2018 Child Endangerment Report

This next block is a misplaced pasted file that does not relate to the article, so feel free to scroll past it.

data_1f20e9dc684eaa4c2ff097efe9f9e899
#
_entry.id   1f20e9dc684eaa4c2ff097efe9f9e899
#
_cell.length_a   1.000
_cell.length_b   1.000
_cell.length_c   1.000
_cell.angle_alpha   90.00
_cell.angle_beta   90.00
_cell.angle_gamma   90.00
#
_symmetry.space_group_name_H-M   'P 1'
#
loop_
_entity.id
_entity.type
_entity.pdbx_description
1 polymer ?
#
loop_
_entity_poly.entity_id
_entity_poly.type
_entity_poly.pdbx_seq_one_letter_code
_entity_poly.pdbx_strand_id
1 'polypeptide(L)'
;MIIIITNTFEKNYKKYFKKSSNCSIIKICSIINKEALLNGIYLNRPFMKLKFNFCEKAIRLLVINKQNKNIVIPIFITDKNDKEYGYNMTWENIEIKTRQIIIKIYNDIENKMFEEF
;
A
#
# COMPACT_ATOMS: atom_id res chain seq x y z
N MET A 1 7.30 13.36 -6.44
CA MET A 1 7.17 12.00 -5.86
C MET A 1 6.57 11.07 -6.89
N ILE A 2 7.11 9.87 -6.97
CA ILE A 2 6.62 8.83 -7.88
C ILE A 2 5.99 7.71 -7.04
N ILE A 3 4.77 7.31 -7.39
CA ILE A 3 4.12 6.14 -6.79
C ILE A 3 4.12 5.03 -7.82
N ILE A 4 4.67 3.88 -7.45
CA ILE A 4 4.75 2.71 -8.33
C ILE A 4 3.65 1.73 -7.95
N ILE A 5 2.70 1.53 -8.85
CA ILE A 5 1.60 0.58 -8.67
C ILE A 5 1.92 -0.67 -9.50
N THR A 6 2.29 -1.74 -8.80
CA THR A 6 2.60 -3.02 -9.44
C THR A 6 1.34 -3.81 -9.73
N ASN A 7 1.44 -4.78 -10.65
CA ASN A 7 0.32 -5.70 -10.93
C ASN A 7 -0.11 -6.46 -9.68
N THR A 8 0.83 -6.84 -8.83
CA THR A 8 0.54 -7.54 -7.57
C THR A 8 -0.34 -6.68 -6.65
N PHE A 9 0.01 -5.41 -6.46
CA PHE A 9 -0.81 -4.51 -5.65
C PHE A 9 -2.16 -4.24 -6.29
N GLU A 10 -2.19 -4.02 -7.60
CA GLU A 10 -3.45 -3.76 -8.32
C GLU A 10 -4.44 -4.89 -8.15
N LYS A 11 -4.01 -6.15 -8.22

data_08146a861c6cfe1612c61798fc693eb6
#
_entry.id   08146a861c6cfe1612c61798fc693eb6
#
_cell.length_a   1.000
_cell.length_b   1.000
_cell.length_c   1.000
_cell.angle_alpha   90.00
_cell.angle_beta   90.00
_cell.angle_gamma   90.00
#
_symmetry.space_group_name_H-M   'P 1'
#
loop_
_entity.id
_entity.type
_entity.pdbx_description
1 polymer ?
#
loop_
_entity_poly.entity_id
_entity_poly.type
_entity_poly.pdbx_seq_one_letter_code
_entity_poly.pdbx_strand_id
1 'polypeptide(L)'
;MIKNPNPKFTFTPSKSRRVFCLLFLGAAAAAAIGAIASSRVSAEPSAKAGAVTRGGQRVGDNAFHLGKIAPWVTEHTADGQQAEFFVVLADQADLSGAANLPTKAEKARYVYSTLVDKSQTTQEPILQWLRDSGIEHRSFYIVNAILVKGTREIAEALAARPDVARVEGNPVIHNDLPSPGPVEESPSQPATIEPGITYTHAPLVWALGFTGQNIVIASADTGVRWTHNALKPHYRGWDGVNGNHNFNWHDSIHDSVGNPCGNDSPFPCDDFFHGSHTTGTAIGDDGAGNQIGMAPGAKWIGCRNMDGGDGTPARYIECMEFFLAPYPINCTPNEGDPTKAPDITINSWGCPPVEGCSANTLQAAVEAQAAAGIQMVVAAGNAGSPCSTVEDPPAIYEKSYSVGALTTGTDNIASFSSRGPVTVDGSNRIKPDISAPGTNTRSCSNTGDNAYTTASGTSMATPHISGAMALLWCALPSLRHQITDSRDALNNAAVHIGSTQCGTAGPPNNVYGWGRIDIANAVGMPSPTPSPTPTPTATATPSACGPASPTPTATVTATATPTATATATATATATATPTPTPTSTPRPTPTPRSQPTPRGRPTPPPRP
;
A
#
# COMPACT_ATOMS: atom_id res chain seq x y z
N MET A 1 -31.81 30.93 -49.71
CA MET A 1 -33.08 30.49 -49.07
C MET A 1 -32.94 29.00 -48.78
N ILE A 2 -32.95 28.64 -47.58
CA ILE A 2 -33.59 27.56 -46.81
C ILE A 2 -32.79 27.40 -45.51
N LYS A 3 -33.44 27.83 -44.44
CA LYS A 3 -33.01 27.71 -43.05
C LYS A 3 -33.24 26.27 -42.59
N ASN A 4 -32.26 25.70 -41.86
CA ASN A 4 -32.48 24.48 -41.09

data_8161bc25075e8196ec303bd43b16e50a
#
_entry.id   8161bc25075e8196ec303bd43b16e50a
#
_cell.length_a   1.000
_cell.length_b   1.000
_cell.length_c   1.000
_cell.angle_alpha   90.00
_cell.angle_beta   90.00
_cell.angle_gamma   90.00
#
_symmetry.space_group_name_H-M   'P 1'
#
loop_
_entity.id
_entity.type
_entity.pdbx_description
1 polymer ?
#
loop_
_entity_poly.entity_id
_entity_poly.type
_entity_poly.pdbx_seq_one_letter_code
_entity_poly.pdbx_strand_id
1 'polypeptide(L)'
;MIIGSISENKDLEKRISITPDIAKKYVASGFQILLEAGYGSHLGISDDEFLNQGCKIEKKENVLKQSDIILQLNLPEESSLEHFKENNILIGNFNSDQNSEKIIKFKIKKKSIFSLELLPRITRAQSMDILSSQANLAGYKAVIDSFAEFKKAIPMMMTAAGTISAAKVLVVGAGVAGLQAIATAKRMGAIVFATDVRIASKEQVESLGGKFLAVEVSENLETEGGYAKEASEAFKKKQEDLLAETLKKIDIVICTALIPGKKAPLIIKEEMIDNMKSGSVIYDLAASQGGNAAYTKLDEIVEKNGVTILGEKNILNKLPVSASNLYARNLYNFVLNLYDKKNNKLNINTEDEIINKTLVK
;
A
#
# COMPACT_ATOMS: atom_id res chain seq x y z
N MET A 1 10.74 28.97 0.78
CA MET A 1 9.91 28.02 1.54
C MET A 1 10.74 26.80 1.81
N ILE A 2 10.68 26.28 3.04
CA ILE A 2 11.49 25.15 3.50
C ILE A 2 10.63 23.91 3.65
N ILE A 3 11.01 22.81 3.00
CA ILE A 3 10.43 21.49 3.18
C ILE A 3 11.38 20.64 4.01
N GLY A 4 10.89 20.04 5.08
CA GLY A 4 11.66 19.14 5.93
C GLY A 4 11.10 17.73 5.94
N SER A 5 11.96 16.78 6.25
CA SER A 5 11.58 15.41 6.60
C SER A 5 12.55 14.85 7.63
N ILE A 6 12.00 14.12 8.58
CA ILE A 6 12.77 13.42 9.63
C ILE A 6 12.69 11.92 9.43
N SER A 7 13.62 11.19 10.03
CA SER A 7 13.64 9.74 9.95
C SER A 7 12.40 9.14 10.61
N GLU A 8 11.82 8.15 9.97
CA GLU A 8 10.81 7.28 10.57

As one of two statewide TSRPs, Courtney acts as a liaison between prosecutors, law enforcement, the judiciary, community groups and other stakeholders in the fight against impaired driving. She provides legal advice and training for over 9,000 prosecutors, judges and law enforcement officers on issues related to DUI, drug and alcohol impairment, and general courtroom practice. Following the legalization of recreational marijuana in the state of Washington, much of her work has involved training stakeholders, both state and nationwide, about the challenges associated with this groundbreaking legal shift. Courtney is an experienced trial attorney who has taken to jury verdict more than three dozen criminal cases, including misdemeanor traffic offenses to Third Strike sex offenses; taken to bench trial over a dozen cases; and argued over 80 testimonial motions. Prior to creating the Washington State TSRP program in 2009, Courtney prosecuted major felony crimes while employed as a Senior Deputy Prosecuting Attorney with the Clallam County Prosecutor’s Office. Her prosecution career began with the Snohomish County Prosecutor’s Office, where she first handled impaired driving crimes such as DUI and was a member of the Non-Violent Crimes Trial Unit. Courtney has a Bachelor of Arts in Political Science from the University of Washington and holds a Juris Doctorate degree from the University of Washington School of Law. Courtney served on the National Board of Directors for MADD from 2011-2015, and now serves on the Washington State MADD Advisory Board. Dr. Kyran Quinlan, Associate Professor and Section Director, Department of Pediatrics, Rush University Children’s Hospital Dr. Kyran Quinlan is an academic general pediatrician, injury researcher and child safety advocate. He is the Chair of the American Academy of Pediatrics’ Council on Injury Violence and Poison Prevention and is an Associate Professor of Pediatrics at Rush University Medical Center in Chicago. Dr. Quinlan completed the Epidemic Intelligence Service at the Centers for Disease Control and Prevention, where he trained in child injury epidemiology and prevention at the National Center for Injury Prevention and Control. His publications include a study in the Journal of the American Medical Association demonstrating that the majority of child passengers killed by drinking drivers in the United States were riding in the same vehicle with them. His research has focused on finding insights that have significant implications for prevention, and he has worked to carry this through to prevention through advocacy. He received his Doctor of Medicine degree from Loyola University in Chicago, completed his pediatric residency training at the University of Chicago, and received a Master’s in Public Health at the University of Illinois at Chicago. He was also a Physician Advocacy Fellow of Columbia University’s Center on Medicine as a Profession, working on child pedestrian safety in low-income areas on the south side of Chicago.


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